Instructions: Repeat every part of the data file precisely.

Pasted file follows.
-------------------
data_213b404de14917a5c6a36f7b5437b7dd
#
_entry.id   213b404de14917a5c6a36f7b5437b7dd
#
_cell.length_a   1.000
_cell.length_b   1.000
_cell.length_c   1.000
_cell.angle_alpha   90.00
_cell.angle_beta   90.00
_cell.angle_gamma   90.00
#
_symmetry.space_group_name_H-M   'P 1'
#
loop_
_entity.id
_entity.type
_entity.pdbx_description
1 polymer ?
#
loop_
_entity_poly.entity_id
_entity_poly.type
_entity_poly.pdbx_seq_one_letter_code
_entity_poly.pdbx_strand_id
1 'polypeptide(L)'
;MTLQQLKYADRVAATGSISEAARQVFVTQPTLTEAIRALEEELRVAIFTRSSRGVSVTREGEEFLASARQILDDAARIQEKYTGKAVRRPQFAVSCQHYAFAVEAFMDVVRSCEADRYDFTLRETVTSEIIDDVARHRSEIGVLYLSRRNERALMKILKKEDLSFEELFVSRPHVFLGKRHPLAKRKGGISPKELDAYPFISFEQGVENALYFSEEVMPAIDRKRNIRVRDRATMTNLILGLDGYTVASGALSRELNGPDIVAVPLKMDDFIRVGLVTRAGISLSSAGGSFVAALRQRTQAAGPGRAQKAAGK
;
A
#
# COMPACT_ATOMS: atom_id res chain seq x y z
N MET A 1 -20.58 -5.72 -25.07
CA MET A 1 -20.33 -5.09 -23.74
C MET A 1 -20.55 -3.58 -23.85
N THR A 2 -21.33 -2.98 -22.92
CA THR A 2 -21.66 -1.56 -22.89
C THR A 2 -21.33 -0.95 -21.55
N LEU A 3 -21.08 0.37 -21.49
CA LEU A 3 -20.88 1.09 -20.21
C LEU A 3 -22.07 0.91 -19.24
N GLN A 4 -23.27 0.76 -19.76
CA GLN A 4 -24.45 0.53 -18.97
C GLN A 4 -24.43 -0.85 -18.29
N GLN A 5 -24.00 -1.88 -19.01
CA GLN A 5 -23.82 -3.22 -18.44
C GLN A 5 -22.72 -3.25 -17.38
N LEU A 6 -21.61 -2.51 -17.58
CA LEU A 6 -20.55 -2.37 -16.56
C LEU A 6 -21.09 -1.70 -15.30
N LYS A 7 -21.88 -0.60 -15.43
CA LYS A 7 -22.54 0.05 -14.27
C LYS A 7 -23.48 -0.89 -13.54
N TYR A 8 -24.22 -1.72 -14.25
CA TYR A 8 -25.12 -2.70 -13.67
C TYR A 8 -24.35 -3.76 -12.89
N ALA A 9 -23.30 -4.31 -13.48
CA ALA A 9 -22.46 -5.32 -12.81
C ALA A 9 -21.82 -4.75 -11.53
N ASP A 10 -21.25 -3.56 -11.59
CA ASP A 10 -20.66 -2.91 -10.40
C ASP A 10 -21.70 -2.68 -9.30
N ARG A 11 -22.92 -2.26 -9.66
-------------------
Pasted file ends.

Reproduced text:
data_213b404de14917a5c6a36f7b5437b7dd
#
_entry.id   213b404de14917a5c6a36f7b5437b7dd
#
_cell.length_a   1.000
_cell.length_b   1.000
_cell.length_c   1.000
_cell.angle_alpha   90.00
_cell.angle_beta   90.00
_cell.angle_gamma   90.00
#
_symmetry.space_group_name_H-M   'P 1'
#
loop_
_entity.id
_entity.type
_entity.pdbx_description
1 polymer ?
#
loop_
_entity_poly.entity_id
_entity_poly.type
_entity_poly.pdbx_seq_one_letter_code
_entity_poly.pdbx_strand_id
1 'polypeptide(L)'
;MTLQQLKYADRVAATGSISEAARQVFVTQPTLTEAIRALEEELRVAIFTRSSRGVSVTREGEEFLASARQILDDAARIQEKYTGKAVRRPQFAVSCQHYAFAVEAFMDVVRSCEADRYDFTLRETVTSEIIDDVARHRSEIGVLYLSRRNERALMKILKKEDLSFEELFVSRPHVFLGKRHPLAKRKGGISPKELDAYPFISFEQGVENALYFSEEVMPAIDRKRNIRVRDRATMTNLILGLDGYTVASGALSRELNGPDIVAVPLKMDDFIRVGLVTRAGISLSSAGGSFVAALRQRTQAAGPGRAQKAAGK
;
A
#
# COMPACT_ATOMS: atom_id res chain seq x y z
N MET A 1 -20.58 -5.72 -25.07
CA MET A 1 -20.33 -5.09 -23.74
C MET A 1 -20.55 -3.58 -23.85
N THR A 2 -21.33 -2.98 -22.92
CA THR A 2 -21.66 -1.56 -22.89
C THR A 2 -21.33 -0.95 -21.55
N LEU A 3 -21.08 0.37 -21.49
CA LEU A 3 -20.88 1.09 -20.21
C LEU A 3 -22.07 0.91 -19.24
N GLN A 4 -23.27 0.76 -19.76
CA GLN A 4 -24.45 0.53 -18.97
C GLN A 4 -24.43 -0.85 -18.29
N GLN A 5 -24.00 -1.88 -19.01
CA GLN A 5 -23.82 -3.22 -18.44
C GLN A 5 -22.72 -3.25 -17.38
N LEU A 6 -21.61 -2.51 -17.58
CA LEU A 6 -20.55 -2.37 -16.56
C LEU A 6 -21.09 -1.70 -15.30
N LYS A 7 -21.88 -0.60 -15.43
CA LYS A 7 -22.54 0.05 -14.27
C LYS A 7 -23.48 -0.89 -13.54
N TYR A 8 -24.22 -1.72 -14.25
CA TYR A 8 -25.12 -2.70 -13.67
C TYR A 8 -24.35 -3.76 -12.89
N ALA A 9 -23.30 -4.31 -13.48
CA ALA A 9 -22.46 -5.32 -12.81
C ALA A 9 -21.82 -4.75 -11.53
N ASP A 10 -21.25 -3.56 -11.59
CA ASP A 10 -20.66 -2.91 -10.40
C ASP A 10 -21.70 -2.68 -9.30
N ARG A 11 -22.92 -2.26 -9.66